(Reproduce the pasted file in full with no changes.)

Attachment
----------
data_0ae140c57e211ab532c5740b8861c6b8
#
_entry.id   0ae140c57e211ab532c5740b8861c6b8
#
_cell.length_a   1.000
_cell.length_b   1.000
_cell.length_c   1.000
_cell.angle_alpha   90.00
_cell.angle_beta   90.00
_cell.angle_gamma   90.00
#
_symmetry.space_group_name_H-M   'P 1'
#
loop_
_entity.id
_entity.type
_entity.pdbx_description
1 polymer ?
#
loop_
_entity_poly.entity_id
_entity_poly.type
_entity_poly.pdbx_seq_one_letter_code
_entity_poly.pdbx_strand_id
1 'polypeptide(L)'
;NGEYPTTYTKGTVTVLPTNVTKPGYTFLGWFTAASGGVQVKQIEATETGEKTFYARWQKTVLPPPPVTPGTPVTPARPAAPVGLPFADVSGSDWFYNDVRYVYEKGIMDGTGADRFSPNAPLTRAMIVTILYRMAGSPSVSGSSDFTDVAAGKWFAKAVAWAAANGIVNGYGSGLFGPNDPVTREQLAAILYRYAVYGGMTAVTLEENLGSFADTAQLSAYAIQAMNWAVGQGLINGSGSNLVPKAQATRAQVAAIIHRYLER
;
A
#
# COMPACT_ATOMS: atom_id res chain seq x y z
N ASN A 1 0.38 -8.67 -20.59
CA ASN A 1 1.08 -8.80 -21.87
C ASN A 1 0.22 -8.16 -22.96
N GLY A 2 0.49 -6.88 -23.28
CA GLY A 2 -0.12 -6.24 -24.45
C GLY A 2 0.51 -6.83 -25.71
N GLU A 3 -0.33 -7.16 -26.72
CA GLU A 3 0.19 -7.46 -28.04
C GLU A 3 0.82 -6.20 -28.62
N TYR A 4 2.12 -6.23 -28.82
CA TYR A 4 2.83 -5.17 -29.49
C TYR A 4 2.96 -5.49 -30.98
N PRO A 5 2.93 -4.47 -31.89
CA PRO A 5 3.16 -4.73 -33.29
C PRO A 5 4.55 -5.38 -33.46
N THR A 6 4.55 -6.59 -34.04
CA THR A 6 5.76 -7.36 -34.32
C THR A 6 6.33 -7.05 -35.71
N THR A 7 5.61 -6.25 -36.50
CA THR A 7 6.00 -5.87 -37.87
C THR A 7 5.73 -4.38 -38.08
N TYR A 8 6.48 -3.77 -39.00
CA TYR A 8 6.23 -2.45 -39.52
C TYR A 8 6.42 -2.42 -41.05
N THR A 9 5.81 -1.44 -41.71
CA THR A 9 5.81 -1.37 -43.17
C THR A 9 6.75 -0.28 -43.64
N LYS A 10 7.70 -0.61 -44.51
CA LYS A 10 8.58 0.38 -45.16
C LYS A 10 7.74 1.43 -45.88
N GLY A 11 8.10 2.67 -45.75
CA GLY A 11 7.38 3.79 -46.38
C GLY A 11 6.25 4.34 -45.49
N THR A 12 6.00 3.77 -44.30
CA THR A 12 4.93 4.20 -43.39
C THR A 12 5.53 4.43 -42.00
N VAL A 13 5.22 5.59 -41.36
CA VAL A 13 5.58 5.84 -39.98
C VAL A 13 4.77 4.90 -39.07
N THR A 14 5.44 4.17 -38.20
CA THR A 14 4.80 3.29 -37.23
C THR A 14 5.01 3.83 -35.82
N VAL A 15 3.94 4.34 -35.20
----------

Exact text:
data_0ae140c57e211ab532c5740b8861c6b8
#
_entry.id   0ae140c57e211ab532c5740b8861c6b8
#
_cell.length_a   1.000
_cell.length_b   1.000
_cell.length_c   1.000
_cell.angle_alpha   90.00
_cell.angle_beta   90.00
_cell.angle_gamma   90.00
#
_symmetry.space_group_name_H-M   'P 1'
#
loop_
_entity.id
_entity.type
_entity.pdbx_description
1 polymer ?
#
loop_
_entity_poly.entity_id
_entity_poly.type
_entity_poly.pdbx_seq_one_letter_code
_entity_poly.pdbx_strand_id
1 'polypeptide(L)'
;NGEYPTTYTKGTVTVLPTNVTKPGYTFLGWFTAASGGVQVKQIEATETGEKTFYARWQKTVLPPPPVTPGTPVTPARPAAPVGLPFADVSGSDWFYNDVRYVYEKGIMDGTGADRFSPNAPLTRAMIVTILYRMAGSPSVSGSSDFTDVAAGKWFAKAVAWAAANGIVNGYGSGLFGPNDPVTREQLAAILYRYAVYGGMTAVTLEENLGSFADTAQLSAYAIQAMNWAVGQGLINGSGSNLVPKAQATRAQVAAIIHRYLER
;
A
#
# COMPACT_ATOMS: atom_id res chain seq x y z
N ASN A 1 0.38 -8.67 -20.59
CA ASN A 1 1.08 -8.80 -21.87
C ASN A 1 0.22 -8.16 -22.96
N GLY A 2 0.49 -6.88 -23.28
CA GLY A 2 -0.12 -6.24 -24.45
C GLY A 2 0.51 -6.83 -25.71
N GLU A 3 -0.33 -7.16 -26.72
CA GLU A 3 0.19 -7.46 -28.04
C GLU A 3 0.82 -6.20 -28.62
N TYR A 4 2.12 -6.23 -28.82
CA TYR A 4 2.83 -5.17 -29.49
C TYR A 4 2.96 -5.49 -30.98
N PRO A 5 2.93 -4.47 -31.89
CA PRO A 5 3.16 -4.73 -33.29
C PRO A 5 4.55 -5.38 -33.46
N THR A 6 4.55 -6.59 -34.04
CA THR A 6 5.76 -7.36 -34.32
C THR A 6 6.33 -7.05 -35.71
N THR A 7 5.61 -6.25 -36.50
CA THR A 7 6.00 -5.87 -37.87
C THR A 7 5.73 -4.38 -38.08
N TYR A 8 6.48 -3.77 -39.00
CA TYR A 8 6.23 -2.45 -39.52
C TYR A 8 6.42 -2.42 -41.05
N THR A 9 5.81 -1.44 -41.71
CA THR A 9 5.81 -1.37 -43.17
C THR A 9 6.75 -0.28 -43.64
N LYS A 10 7.70 -0.61 -44.51
CA LYS A 10 8.58 0.38 -45.16
C LYS A 10 7.74 1.43 -45.88
N GLY A 11 8.10 2.67 -45.75
CA GLY A 11 7.38 3.79 -46.38
C GLY A 11 6.25 4.34 -45.49
N THR A 12 6.00 3.77 -44.30
CA THR A 12 4.93 4.20 -43.39
C THR A 12 5.53 4.43 -42.00
N VAL A 13 5.22 5.59 -41.36
CA VAL A 13 5.58 5.84 -39.98
C VAL A 13 4.77 4.90 -39.07
N THR A 14 5.44 4.17 -38.20
CA THR A 14 4.80 3.29 -37.23
C THR A 14 5.01 3.83 -35.82
N VAL A 15 3.94 4.34 -35.20